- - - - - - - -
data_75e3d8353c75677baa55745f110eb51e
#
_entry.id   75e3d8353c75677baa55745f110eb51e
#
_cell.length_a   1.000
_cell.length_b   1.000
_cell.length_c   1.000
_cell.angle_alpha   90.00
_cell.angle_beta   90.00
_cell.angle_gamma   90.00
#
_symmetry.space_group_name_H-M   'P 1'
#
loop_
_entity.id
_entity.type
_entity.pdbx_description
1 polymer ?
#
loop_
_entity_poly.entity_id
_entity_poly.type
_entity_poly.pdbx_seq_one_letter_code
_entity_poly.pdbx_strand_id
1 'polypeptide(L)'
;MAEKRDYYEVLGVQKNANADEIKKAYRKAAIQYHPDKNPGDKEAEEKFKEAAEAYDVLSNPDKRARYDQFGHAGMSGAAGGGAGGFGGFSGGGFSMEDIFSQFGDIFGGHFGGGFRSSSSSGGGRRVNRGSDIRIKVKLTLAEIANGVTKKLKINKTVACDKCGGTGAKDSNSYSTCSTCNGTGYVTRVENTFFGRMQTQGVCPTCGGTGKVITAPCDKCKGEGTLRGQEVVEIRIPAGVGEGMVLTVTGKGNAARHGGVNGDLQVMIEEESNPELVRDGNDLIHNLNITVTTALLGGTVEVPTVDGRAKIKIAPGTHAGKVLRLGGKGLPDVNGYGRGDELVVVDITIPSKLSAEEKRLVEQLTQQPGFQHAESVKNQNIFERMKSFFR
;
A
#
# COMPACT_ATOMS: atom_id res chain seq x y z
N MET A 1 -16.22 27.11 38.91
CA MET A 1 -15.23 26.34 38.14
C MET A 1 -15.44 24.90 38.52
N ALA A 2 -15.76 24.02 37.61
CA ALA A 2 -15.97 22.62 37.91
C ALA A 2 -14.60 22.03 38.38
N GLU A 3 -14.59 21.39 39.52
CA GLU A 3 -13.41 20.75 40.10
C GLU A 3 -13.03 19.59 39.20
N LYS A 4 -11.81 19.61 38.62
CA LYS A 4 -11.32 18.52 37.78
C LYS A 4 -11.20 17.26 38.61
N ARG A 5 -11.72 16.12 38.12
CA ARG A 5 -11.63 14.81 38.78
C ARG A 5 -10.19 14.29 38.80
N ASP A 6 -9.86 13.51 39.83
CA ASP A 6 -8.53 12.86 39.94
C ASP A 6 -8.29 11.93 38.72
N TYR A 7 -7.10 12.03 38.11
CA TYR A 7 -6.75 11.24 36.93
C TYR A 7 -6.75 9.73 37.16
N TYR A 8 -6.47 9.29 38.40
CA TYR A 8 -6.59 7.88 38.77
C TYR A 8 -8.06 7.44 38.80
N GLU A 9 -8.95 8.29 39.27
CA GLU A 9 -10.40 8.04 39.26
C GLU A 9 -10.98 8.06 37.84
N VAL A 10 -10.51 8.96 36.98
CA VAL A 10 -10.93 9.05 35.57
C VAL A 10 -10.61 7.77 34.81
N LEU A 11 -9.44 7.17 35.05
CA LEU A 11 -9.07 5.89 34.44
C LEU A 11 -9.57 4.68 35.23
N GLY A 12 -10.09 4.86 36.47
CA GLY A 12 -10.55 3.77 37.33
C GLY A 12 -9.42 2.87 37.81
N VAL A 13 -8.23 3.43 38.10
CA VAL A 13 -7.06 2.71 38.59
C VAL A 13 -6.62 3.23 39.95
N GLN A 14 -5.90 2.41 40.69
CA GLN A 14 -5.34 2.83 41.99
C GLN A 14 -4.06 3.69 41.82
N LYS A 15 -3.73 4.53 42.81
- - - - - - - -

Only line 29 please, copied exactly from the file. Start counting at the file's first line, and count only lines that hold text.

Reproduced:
#